Barham has described Wolves as the sound of a group firing on all cylinders. With production by Brad Cook of Megafaun, the album was recorded over the course of 20 days in Asheville's Echo Mountain Studios. Wolves was entirely funded by the band's diehard fanbase. The ten tracks on Wolves represent a new direction in the group's signature twang. Rather than drawing from the alternative rock approach that influenced their name almost ten years ago, Wolves mixes the dirty, dark swirl of two electric guitars with the twang of a steel pedal, resulting in a sound that is ready for the dive bar, the honky tonk, or the roadhouse. Barham has done his time in all three types of venues, but his newest songs now look to brighter horizons.
"Harmless Sparks" sits relatively peacefully in the middle of 2012's Burn.Flicker.Die. It's a minimal, simple track – a pair of verses and a short chorus set to steady bass and quiet, acoustic strums with tasteful, careful touches of pedal steel, strings, organ, and piano. It's probably the best song American Aquarium has ever cut. Longtime fans who live for the band's barroom ragers will beg to differ, but those standards (which are scattered generously throughout Burn.Flicker.Die) tend to sound the same in the end, like waves rippling together in one drunken and interminable blur. "Harmless Sparks", on the other hand, dares to move in a new direction; it's unclear whether this was the group's own idea of that of producer Jason Isbell, but it works because B.J. Barham drops all pretense as a singer. Nothing but the truth remains.
On 2015's Wolves, the band's follow up to their 2012 breakthrough Burn.Flicker.Die, vocalist Barham offers ten tunes about the chaotic battle within, delivering raw truths about the ever-present fear of failure, big dreams, aging, addiction, and sacrifice. Getting sucked into a town, as Barham describes on opener "Family Problems", could not be more adverse to the kind of hard-touring American Aquarium has undertaken for the last decade. Most of those years, however, found Barham supported by a rotating lineup of musicians. Now, the American Aquarium sound is more full, thanks to a now-steady cast of Barham, guitarists Colin Dimeo and Ryan Johnson, drummer Kevin McClain, bassist Bill Corbin, and pedal steel guitarist and keyboardist Whit Wright. While the band is still firmly rooted in the alt-country world, the cuts off of Wolves have become more creative. The electric organ and guitars reach into new areas. The choice of producers who helmed Burn.Flicker.Die and Wolves explain a good deal about the differences between the albums: Jason Isbell helped to make the former intense, gritty, and raw, while Megafaun's Brad Cook gave the latter a wider and tougher-to-categorize sound.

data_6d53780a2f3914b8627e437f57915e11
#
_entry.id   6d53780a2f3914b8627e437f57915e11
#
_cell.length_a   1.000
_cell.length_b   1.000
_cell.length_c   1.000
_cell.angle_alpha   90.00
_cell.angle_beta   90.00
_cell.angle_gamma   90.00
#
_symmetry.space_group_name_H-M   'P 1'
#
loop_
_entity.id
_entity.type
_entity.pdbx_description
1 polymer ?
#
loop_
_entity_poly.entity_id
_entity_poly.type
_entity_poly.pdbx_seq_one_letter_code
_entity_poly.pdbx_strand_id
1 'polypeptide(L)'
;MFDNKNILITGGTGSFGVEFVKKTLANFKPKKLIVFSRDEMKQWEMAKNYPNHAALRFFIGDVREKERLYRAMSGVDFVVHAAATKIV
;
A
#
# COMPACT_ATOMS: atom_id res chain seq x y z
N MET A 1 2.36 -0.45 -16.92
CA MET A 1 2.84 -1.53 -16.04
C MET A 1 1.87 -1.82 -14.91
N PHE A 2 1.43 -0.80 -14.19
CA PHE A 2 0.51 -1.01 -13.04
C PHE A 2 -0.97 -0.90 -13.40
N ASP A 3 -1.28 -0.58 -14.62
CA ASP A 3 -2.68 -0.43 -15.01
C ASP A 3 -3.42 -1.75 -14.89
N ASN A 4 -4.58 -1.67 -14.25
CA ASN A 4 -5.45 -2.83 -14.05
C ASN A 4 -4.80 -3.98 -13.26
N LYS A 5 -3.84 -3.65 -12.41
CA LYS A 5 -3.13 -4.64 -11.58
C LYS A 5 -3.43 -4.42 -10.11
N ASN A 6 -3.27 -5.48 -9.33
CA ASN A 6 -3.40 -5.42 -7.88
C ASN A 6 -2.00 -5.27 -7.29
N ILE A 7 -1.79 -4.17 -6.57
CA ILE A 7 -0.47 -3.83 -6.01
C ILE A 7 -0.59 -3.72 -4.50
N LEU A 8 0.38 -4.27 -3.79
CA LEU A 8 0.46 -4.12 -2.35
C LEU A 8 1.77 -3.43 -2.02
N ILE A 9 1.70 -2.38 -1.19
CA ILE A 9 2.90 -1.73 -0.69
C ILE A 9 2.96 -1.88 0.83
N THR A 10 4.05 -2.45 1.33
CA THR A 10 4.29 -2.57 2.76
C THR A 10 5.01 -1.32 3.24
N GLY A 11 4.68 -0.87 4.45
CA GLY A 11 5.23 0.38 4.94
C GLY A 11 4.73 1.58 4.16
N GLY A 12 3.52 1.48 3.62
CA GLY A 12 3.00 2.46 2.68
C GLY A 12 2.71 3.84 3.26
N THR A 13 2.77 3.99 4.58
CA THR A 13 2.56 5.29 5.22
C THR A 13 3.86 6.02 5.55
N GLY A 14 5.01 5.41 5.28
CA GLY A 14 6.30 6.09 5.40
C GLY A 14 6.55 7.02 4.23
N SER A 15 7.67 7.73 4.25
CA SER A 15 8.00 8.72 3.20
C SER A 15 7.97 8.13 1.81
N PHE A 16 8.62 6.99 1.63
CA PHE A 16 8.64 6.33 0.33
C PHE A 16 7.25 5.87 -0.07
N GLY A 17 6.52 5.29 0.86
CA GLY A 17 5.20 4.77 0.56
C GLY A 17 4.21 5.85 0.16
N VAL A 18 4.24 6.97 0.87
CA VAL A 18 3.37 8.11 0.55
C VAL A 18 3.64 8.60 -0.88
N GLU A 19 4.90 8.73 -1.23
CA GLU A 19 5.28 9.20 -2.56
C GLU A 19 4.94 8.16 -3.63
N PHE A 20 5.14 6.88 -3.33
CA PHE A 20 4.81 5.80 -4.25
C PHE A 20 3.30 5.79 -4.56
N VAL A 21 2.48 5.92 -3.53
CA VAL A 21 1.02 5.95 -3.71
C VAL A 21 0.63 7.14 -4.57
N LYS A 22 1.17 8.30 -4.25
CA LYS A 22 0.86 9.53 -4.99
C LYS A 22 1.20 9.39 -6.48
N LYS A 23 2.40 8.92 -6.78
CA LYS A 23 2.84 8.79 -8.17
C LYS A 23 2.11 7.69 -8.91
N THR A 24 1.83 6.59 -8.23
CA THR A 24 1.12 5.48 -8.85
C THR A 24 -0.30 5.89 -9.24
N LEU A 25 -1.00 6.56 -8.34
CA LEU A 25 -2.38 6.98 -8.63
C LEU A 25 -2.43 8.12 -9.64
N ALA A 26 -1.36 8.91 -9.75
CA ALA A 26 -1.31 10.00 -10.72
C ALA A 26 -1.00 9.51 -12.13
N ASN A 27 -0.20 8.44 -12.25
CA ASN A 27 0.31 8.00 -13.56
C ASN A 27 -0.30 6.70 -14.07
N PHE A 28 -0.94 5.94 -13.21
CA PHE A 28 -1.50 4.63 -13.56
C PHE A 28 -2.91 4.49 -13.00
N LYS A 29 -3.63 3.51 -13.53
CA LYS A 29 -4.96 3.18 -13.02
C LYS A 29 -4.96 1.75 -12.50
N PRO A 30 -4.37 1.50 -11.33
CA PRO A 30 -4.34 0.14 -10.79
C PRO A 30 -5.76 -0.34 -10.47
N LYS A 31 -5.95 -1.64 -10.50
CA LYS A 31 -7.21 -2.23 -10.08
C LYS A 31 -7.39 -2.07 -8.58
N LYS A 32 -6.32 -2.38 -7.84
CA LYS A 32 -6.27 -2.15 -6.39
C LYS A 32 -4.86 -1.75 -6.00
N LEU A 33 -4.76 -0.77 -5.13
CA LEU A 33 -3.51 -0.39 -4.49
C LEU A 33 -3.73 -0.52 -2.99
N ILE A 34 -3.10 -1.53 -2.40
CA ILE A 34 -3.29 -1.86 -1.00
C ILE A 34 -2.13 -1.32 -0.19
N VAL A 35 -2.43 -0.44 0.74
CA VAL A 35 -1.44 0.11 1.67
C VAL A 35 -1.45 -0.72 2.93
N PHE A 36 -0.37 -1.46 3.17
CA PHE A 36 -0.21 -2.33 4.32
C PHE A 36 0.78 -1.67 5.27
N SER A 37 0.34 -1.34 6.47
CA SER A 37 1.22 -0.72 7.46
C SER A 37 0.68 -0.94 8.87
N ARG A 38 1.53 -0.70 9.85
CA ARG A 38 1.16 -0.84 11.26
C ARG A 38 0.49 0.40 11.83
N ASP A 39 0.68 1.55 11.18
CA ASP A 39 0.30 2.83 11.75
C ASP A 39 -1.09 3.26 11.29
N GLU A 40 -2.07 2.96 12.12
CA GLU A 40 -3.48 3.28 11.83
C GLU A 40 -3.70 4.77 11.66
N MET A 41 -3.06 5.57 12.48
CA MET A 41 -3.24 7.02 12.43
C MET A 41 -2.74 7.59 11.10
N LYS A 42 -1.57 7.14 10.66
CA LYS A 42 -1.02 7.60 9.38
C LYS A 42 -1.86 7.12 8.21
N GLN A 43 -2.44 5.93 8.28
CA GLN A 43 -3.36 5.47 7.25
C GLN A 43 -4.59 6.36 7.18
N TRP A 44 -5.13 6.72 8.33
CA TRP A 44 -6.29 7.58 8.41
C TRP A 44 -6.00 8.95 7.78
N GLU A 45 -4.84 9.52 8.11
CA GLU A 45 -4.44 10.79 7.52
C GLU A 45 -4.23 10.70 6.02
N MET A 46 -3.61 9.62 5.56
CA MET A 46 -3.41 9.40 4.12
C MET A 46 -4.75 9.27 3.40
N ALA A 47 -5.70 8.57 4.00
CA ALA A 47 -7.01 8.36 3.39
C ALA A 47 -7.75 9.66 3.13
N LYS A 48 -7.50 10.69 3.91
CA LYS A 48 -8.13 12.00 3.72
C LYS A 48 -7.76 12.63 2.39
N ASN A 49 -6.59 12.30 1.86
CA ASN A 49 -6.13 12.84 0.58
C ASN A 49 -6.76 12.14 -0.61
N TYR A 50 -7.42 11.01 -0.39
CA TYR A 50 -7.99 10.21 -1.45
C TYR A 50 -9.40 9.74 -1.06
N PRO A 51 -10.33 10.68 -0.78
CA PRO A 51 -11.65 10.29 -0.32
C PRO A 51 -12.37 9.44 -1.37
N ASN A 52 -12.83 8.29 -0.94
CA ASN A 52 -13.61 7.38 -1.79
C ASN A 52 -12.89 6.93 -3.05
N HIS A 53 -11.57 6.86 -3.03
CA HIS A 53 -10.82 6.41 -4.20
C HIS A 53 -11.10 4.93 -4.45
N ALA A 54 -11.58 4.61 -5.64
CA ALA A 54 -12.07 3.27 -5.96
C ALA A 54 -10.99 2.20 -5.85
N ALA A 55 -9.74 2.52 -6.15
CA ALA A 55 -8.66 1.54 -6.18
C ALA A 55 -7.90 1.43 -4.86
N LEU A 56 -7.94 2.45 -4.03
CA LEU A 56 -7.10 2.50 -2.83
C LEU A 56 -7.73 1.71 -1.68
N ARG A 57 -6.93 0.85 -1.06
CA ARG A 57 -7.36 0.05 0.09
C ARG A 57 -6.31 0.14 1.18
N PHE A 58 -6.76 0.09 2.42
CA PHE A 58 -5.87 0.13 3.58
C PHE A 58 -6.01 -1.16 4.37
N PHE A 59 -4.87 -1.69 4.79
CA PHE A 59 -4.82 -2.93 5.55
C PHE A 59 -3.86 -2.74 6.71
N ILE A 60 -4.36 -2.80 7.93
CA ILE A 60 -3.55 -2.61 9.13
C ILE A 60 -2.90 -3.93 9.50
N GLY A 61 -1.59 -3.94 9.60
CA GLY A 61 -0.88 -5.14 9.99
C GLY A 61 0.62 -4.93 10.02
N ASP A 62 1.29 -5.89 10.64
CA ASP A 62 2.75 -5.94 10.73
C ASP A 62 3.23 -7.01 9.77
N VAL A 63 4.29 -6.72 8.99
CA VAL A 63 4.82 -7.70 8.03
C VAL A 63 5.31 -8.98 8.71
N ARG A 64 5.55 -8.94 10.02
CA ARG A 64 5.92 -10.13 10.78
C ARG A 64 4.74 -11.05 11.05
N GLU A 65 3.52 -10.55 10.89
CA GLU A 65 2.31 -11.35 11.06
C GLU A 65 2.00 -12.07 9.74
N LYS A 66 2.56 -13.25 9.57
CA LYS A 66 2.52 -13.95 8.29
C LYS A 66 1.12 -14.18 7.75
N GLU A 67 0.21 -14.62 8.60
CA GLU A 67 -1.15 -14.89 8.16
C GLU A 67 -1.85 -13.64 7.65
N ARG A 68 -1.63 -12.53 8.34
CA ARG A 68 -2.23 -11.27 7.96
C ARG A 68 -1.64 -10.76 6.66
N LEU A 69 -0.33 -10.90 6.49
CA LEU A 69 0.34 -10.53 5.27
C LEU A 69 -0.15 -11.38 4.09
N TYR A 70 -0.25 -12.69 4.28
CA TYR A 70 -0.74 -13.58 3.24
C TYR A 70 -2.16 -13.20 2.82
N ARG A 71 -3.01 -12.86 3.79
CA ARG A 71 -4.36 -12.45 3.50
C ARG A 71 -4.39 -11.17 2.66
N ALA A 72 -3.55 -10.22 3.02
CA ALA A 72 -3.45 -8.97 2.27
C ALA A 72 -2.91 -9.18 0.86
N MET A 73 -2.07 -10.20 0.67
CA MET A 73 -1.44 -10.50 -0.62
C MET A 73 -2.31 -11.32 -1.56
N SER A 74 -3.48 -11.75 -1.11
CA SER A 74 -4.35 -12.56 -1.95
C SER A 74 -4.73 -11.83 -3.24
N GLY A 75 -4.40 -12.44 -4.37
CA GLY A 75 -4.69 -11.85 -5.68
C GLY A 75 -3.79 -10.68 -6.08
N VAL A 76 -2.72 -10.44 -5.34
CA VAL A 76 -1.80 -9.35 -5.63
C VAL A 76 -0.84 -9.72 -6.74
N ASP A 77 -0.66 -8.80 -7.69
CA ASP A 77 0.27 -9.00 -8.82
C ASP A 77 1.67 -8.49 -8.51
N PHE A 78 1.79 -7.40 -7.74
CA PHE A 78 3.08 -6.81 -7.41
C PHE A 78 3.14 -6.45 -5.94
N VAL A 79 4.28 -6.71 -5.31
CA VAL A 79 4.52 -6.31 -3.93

In the winter of 2014, American Aquarium frontman B.J. Barham married Rachel, his sweetheart of over three years.
The American Aquarium Concert Experience
Best appreciated in the company of like-minded alt-country fans, American Aquarium will impress you with their natural-born charisma and stellar technical chops. They have been paying their dues on the live circuit for over a decade, and they know what it takes to provide an audience with an unforgettable night of music. With a catalog that covers the rawest and rootsiest of alt-country offerings, an American Aquarium concert is as mighty as it is sentimental. Don't miss your chance to see American Aquarium on their latest live circuit!